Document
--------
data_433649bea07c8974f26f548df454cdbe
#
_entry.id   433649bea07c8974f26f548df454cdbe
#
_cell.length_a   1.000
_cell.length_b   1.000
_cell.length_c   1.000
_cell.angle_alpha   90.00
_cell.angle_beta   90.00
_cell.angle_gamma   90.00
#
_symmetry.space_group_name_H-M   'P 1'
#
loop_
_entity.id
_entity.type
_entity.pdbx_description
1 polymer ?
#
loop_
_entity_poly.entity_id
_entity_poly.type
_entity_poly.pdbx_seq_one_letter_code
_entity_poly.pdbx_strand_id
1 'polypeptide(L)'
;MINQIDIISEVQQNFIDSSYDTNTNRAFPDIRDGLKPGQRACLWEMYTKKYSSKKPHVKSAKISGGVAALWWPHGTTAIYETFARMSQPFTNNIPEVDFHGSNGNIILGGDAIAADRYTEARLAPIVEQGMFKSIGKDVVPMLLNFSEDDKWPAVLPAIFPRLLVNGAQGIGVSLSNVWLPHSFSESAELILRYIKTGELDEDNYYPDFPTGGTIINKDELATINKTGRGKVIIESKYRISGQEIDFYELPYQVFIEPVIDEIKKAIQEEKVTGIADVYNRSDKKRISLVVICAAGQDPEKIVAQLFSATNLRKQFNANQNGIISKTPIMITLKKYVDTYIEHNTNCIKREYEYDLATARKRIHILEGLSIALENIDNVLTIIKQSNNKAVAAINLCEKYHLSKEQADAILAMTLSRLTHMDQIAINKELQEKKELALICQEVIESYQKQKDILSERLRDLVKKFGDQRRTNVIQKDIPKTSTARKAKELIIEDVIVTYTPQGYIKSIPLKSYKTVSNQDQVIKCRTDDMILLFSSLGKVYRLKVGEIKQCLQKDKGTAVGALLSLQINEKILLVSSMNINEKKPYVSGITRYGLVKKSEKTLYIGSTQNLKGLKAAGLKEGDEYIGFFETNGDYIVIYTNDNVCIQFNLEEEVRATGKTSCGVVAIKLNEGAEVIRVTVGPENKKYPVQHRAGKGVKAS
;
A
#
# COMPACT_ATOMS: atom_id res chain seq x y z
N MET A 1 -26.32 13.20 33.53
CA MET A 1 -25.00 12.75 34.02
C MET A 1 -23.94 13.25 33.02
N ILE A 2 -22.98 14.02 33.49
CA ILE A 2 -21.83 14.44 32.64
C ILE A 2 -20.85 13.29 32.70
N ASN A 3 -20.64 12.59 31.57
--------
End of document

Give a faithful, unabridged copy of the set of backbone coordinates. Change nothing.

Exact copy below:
data_433649bea07c8974f26f548df454cdbe
#
_entry.id   433649bea07c8974f26f548df454cdbe
#
_cell.length_a   1.000
_cell.length_b   1.000
_cell.length_c   1.000
_cell.angle_alpha   90.00
_cell.angle_beta   90.00
_cell.angle_gamma   90.00
#
_symmetry.space_group_name_H-M   'P 1'
#
loop_
_entity.id
_entity.type
_entity.pdbx_description
1 polymer ?
#
loop_
_entity_poly.entity_id
_entity_poly.type
_entity_poly.pdbx_seq_one_letter_code
_entity_poly.pdbx_strand_id
1 'polypeptide(L)'
;MINQIDIISEVQQNFIDSSYDTNTNRAFPDIRDGLKPGQRACLWEMYTKKYSSKKPHVKSAKISGGVAALWWPHGTTAIYETFARMSQPFTNNIPEVDFHGSNGNIILGGDAIAADRYTEARLAPIVEQGMFKSIGKDVVPMLLNFSEDDKWPAVLPAIFPRLLVNGAQGIGVSLSNVWLPHSFSESAELILRYIKTGELDEDNYYPDFPTGGTIINKDELATINKTGRGKVIIESKYRISGQEIDFYELPYQVFIEPVIDEIKKAIQEEKVTGIADVYNRSDKKRISLVVICAAGQDPEKIVAQLFSATNLRKQFNANQNGIISKTPIMITLKKYVDTYIEHNTNCIKREYEYDLATARKRIHILEGLSIALENIDNVLTIIKQSNNKAVAAINLCEKYHLSKEQADAILAMTLSRLTHMDQIAINKELQEKKELALICQEVIESYQKQKDILSERLRDLVKKFGDQRRTNVIQKDIPKTSTARKAKELIIEDVIVTYTPQGYIKSIPLKSYKTVSNQDQVIKCRTDDMILLFSSLGKVYRLKVGEIKQCLQKDKGTAVGALLSLQINEKILLVSSMNINEKKPYVSGITRYGLVKKSEKTLYIGSTQNLKGLKAAGLKEGDEYIGFFETNGDYIVIYTNDNVCIQFNLEEEVRATGKTSCGVVAIKLNEGAEVIRVTVGPENKKYPVQHRAGKGVKAS
;
A
#
# COMPACT_ATOMS: atom_id res chain seq x y z
N MET A 1 -26.32 13.20 33.53
CA MET A 1 -25.00 12.75 34.02
C MET A 1 -23.94 13.25 33.02
N ILE A 2 -22.98 14.02 33.49
CA ILE A 2 -21.83 14.44 32.64
C ILE A 2 -20.85 13.29 32.70
N ASN A 3 -20.64 12.59 31.57